Used to be better but now cheap Asian products take a good chunk of the market.
    My workforce goes from a minimum of 1 (needed for the hard work, I'm 62 now) in a bad month to 4 or 5 between September (our Spring) and Christmas when there's open air festivals all over the place and everybody wants to be a Guitar God.
    Fine with me ;)


    I suggest you read my signature again ;)
    Maybe you are not up to date with Argentina's Rock scene? ;)
    I mean Argentine Bands, Producers, Amplifier and Guitar makers, Recording Engineers, anybody not on NAMM?

    And you are absolutely right ;) , around here I'm unbearably known.
    In Argentina a band goes to a rehearsal room or a Club and the house amps more often than not are Fahey; you see bands playing live, specially the most important ones, and you find Fahey amps there too, I was featured on Argentine Guitar Magazine covers, am thanked on the back of records, have written countless Tech articles, given "Electronics for Musicians" seminars, etc.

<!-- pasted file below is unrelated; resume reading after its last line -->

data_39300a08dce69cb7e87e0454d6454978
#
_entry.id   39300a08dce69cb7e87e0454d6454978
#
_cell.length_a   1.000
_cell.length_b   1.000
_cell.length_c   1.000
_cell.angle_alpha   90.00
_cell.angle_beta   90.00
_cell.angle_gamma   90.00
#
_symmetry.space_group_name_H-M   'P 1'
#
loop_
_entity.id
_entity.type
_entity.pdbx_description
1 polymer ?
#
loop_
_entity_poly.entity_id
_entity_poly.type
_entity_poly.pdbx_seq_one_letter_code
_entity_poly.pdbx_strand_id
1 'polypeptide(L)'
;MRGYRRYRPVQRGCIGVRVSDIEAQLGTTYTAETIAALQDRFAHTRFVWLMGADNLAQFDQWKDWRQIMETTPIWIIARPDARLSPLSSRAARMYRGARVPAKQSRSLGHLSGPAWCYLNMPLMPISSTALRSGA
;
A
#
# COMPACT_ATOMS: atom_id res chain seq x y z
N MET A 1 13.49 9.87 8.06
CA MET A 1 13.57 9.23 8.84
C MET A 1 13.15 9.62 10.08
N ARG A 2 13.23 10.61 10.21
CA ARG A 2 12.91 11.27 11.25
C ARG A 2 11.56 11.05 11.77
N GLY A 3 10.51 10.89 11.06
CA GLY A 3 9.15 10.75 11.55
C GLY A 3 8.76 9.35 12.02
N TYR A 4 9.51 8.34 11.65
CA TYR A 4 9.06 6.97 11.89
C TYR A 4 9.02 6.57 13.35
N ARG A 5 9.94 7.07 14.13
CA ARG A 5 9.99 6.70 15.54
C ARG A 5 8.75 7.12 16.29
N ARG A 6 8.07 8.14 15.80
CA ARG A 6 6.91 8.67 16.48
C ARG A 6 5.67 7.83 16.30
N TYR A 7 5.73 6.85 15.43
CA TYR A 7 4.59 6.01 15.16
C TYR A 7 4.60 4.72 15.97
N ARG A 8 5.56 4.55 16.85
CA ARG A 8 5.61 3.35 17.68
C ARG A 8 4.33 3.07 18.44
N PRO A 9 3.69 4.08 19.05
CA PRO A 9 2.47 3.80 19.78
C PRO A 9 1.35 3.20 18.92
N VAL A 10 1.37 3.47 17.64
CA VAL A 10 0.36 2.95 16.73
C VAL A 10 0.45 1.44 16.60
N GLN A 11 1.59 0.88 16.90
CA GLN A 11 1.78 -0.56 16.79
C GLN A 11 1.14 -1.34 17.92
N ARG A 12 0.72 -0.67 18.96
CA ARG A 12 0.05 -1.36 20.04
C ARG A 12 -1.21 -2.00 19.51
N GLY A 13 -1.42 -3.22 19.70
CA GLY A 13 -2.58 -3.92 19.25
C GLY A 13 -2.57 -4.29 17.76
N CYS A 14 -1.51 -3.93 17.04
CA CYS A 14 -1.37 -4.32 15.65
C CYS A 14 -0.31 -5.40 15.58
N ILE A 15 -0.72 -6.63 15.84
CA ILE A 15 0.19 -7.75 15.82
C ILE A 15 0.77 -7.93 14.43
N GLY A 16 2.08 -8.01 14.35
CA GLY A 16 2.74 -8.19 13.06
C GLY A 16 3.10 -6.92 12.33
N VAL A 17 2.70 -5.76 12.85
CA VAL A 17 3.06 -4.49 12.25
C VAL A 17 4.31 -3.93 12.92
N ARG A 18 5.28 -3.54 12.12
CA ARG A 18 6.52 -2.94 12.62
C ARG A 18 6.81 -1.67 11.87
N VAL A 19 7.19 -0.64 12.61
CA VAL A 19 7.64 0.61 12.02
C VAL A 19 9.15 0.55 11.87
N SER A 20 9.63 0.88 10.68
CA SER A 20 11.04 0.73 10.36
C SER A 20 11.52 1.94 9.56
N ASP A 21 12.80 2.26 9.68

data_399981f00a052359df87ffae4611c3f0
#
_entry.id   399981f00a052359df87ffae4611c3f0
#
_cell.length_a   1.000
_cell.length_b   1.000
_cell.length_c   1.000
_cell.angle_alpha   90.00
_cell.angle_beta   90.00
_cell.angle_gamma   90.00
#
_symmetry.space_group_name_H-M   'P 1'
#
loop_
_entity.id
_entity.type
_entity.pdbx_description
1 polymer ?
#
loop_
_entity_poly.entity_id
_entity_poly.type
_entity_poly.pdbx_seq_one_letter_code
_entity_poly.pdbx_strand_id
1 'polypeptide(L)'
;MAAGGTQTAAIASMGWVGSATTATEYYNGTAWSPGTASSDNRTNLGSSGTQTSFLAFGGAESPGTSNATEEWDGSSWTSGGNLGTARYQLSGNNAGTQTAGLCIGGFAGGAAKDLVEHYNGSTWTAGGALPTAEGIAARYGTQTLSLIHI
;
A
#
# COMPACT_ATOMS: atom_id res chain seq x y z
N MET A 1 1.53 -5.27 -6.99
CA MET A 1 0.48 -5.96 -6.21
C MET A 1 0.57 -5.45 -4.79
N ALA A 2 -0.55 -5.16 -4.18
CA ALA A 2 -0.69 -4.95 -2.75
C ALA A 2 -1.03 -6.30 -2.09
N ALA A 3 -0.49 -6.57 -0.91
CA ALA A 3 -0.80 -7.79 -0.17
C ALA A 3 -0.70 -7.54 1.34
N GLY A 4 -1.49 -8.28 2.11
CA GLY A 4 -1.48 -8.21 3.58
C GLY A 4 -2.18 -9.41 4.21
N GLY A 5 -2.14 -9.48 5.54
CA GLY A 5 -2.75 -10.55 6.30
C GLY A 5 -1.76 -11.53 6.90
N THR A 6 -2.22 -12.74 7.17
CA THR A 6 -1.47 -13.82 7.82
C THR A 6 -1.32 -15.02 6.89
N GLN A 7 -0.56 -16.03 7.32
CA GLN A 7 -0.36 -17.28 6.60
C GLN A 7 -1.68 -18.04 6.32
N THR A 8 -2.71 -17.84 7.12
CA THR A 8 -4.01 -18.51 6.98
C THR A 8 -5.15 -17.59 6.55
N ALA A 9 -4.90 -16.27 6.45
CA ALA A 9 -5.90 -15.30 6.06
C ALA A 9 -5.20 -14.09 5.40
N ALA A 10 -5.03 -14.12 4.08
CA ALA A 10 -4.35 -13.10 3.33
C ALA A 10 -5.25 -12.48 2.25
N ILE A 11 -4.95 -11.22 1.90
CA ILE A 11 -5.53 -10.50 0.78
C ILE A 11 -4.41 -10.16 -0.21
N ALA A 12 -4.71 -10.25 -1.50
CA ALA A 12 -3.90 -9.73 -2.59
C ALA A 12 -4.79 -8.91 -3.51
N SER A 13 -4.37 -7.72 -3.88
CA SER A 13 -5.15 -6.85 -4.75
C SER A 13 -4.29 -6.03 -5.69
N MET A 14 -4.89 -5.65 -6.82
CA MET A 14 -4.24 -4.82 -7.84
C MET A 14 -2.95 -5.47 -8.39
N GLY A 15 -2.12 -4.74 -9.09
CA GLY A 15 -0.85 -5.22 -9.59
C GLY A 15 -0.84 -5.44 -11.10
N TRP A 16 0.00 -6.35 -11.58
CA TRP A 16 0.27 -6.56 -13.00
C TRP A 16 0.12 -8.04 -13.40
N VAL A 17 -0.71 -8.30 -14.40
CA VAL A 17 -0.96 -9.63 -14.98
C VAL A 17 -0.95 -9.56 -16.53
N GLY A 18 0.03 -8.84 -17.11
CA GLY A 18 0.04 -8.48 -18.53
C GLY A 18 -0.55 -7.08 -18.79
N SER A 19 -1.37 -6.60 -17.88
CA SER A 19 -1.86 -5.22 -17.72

My direct customers have been, among others:
    http://en.wikipedia.org/wiki/Charly_García
    http://en.wikipedia.org/wiki/Nito_Mestre
    http://en.wikipedia.org/wiki/Crucis_(band)
    http://en.wikipedia.org/wiki/Manal
    http://en.wikipedia.org/wiki/Almafuerte_(band)
    http://en.wikipedia.org/wiki/La_Renga
    http://en.wikipedia.org/wiki/Rata_Blanca
    http://en.wikipedia.org/wiki/Les_Luthiers
    http://en.wikipedia.org/wiki/Mercedes_Sosa
    http://en.wikipedia.org/wiki/León_Gieco
    http://www.todotango.com/english/artists/info/3574/Beba-Pugliese/
    http://en.wikipedia.org/wiki/Los_Auténticos_Decadentes